This project is the implementation of a low-cost, high-performance bipolar stepper motor driver. This driver was designed for the hobbyist who is retrofitting a piece of equipment for CNC operation using one of the inexpensive and readily available interpreter programs. Generally speaking, these programs are capable of reading the GCode output from a CAM program and outputting step and direction signals to the parallel port. It is the function of the driver built in this project to receive these step and direction signals and control a stepper motor based upon them.
The “brain’ of the driver is an ATMega48 running on its internal 8 MHz oscillator. When tenth stepping, this is sufficient to run the stepper motor at speeds up to 3000 rpm, or a step pulse every 80 instruction cycles. A status LED normally flashes at a predetermined rate. If a fault is detected – though one of the numerous software traps – it will illuminate solid.
Aaron Garber, project designer, explained that the “brawn” of the driver is two National Semiconductor LMD18245 full-bridges – one for each stepper motor phase. Each full-bridge includes a built-in 4-bit D/A converter as well as current sensing capability. The sensed current is limited to a maximum value as set by the user with an external trimmer potentiometer. The current is further limited based on the input signal to the D/A converter and its reference voltage. This capability allows us to (a) implement microstepping and (b) drive the motor with up to 55 VDC for maximum speed performance.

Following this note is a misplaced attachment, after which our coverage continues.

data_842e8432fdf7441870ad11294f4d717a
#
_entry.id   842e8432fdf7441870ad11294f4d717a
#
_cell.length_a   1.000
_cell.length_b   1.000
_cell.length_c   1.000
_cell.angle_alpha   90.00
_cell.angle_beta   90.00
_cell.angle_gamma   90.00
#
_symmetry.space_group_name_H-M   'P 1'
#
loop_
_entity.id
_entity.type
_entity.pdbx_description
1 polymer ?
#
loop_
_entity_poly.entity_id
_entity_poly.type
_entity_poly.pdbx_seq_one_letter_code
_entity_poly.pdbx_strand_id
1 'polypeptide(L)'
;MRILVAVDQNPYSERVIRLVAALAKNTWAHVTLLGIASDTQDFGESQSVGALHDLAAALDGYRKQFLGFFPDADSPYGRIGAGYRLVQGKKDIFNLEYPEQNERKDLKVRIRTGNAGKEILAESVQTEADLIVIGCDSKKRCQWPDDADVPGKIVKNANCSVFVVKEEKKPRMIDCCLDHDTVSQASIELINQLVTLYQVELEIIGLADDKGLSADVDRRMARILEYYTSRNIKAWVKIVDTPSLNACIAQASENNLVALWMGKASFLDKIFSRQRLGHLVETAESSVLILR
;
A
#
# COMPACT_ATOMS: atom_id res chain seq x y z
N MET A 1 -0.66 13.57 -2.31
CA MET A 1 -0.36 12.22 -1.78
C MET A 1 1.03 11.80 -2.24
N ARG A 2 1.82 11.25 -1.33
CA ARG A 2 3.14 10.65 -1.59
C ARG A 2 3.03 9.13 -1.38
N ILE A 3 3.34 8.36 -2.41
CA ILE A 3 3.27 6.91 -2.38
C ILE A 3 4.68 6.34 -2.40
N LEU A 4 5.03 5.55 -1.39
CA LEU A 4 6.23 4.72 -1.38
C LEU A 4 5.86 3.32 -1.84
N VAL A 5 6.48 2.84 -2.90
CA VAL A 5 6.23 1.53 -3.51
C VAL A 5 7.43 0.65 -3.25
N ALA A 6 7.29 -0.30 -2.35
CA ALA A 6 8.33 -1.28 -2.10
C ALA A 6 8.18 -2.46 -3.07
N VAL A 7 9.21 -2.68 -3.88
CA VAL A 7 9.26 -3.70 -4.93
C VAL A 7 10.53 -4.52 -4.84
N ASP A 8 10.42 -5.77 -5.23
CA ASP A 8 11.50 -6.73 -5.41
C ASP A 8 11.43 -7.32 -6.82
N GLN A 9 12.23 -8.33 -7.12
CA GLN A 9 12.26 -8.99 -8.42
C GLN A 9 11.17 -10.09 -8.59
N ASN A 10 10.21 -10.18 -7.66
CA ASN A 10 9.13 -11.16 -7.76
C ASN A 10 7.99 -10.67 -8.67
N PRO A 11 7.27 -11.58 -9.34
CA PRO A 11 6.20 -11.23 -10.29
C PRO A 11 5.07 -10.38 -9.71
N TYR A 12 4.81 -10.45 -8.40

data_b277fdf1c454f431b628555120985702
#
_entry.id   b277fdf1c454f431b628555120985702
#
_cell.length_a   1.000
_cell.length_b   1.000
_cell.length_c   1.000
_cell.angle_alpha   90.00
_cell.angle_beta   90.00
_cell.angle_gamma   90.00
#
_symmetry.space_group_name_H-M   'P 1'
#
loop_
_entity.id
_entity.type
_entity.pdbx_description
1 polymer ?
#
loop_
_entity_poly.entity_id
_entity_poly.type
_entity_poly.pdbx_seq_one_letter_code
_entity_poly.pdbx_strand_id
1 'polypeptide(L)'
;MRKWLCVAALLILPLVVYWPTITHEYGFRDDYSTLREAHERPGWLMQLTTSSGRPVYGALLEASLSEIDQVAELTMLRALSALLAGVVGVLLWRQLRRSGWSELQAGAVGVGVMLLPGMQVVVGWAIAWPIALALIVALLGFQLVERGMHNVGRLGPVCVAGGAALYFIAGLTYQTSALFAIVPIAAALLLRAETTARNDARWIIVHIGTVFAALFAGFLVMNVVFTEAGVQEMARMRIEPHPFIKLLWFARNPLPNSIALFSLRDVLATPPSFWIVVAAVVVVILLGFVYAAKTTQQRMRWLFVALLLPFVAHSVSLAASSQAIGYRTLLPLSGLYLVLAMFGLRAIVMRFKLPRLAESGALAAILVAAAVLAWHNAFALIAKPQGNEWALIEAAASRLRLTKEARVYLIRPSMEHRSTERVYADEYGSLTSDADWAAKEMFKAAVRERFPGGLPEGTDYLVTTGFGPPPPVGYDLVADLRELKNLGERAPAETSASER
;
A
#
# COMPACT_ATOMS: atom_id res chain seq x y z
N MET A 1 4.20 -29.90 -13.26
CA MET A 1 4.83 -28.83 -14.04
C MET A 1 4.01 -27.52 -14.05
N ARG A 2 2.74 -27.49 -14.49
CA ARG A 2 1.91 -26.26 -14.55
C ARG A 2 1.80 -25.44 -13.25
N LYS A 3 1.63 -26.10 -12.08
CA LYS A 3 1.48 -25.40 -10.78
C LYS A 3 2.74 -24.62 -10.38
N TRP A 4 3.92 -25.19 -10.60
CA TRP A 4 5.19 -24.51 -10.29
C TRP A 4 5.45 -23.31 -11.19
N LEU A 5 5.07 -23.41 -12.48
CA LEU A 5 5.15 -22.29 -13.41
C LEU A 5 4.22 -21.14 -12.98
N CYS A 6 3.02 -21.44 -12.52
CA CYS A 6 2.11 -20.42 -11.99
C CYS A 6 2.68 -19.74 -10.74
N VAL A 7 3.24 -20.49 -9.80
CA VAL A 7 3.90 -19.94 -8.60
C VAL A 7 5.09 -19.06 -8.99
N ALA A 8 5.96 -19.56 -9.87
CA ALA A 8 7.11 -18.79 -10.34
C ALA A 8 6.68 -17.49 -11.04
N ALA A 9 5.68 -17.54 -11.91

To allow movement in subdivisions of a full-step, micro stepping tables are stored in the controller’s program memory. Microstepping allows for maximum smoothness and increased resolution. For maximum flexibility, there are a total of 8 different tables of various microstepping resolutions that the user may use DIP switches to select. An enable signal is continuously monitored by the microcontroller. When enabled and upon the receipt of a step signal, the direction signal is sampled. Based on the state of the direction signal, either the previous or next micro stepping table entry is read from memory. This data is then transferred to inputs of the full-bridges’ D/A converters. One D/A converter (and winding current) is driven with a sine-wave approximation and the other D/A converter (and winding current) with a cosine-wave approximation.
Stepper Motor Driver
Project Detail and Documentation